Cait’s first conference table at a big conference. Here she is at the Epilepsy Pipeline Conference in San Francisco. It was a long tiring day as she was running the table on her own. It was also tough because she was on the Keto Diet then and even though it was an epilepsy conference, there were few Keto options for her to eat. She left tired and hungry at the end of the day (but with a ton of new contacts).
Epilepsy Awareness Day at Disneyland was the most emotional Epilepsy event Cait has ever gone to. She met so many amazing people she already knew online (like Robert here) but she also was surprised at how the many stories impacted her emotionally. It was a great event but Cait had more than a few tears mixed in with the laughter and she had to use the respite area when a headache threatened to pull her under.
In 2014 Cait won the Me to We Youth in Action award for her Epilepsy advocacy. As a result we flew to Toronto and Cait was presented with her award in front of 30,000 youth. The event was stressful and exciting but I worried about seizures for the whole time. On top of it all, Cait had a bad cold and by the end of the day felt very ill and we had to be seated early at the After Party. Still it was a trip to be remembered.
Cait’s first “starring” role was when she was cast as Gretal in her school’s production of Hansel & Gretel. She rocked her role and loved being in the limelight but multiple seizures and side effects of meds caused her to stop her acting career by the end of elementary school.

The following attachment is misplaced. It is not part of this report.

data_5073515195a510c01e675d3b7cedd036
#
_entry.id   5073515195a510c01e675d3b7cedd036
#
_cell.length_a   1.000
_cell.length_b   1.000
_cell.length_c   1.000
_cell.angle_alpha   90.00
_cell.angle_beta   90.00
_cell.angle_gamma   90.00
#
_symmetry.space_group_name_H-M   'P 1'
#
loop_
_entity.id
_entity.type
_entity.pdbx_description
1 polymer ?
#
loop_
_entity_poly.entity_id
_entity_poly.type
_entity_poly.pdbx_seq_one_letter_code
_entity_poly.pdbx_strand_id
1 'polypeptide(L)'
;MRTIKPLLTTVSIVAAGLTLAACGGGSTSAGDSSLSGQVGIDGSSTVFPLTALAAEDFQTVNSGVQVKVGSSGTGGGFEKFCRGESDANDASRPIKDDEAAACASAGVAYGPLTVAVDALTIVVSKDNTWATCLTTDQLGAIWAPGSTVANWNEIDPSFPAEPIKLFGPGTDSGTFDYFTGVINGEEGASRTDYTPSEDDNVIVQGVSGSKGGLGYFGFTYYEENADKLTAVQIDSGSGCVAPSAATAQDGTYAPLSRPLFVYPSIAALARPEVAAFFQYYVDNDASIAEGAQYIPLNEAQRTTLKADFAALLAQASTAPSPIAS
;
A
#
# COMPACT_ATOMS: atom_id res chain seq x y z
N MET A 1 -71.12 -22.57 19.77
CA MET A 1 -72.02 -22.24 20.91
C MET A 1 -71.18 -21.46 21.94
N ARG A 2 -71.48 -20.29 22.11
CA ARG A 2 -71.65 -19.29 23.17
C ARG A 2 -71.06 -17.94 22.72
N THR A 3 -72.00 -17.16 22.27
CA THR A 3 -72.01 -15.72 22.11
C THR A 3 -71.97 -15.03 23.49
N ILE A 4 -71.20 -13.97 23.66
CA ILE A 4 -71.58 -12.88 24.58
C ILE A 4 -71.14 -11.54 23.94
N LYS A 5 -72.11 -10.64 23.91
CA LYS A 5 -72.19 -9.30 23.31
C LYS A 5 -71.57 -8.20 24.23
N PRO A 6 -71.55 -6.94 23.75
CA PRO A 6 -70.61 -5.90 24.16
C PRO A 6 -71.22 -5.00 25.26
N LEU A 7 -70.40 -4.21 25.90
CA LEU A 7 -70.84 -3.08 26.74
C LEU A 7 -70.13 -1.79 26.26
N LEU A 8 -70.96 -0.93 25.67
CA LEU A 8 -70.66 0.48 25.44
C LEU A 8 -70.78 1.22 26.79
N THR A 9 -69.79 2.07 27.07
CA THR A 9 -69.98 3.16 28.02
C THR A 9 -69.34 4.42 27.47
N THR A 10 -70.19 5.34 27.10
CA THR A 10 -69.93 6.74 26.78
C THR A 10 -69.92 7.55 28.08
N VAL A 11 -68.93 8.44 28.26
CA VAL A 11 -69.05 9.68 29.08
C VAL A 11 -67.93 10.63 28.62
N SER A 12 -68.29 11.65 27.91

As if her schedule wasn’t busy enough with her multiple team sports, Cait took ballet, hiphop, Irish dance and capoeira. Her meds tired her out but she was always on the go anyway. The key was early bedtimes.
This was the day of her hip hop performance and she was running a 40 (104) degree temperature. Heat and illness both being triggers I wanted to keep Cait out of the performance but she was adamant she go. Her dance teacher was nervous about putting her on stage but Cait said she could do it and she sure did! She saved her seizures for later that night.
This was Cait’s first ever solo performance. She killed it. I embarrassed her thoroughly by sitting in the front row with her big brother and recording the whole thing (hey, that’s a mum’s job, isn’t it?)!
Music is such an important part of Cait’s life. In March of this year she used her passion to organize a Purple Day open mic fundraiser. The response was amazing and she spoke candidly about her struggles with Epilepsy in front of the hometown crowd. This had been a busy day because she had been a guest at a big conference earlier in the day and she was on Day 2 of a bad migraine. At 9 o’clock after all the other performers had left, Cait was still sitting on stage strumming away and looking like she was going to pass out and I shut the event down. She still has to learn when to say she’s had enough.
My advice is to encourage your child to do all things he or she wants to. You will worry and think of the “what if” scenarios but that’s your job as a parent. You’ll be surprised at how high your child with Epilepsy can fly if you just let them try!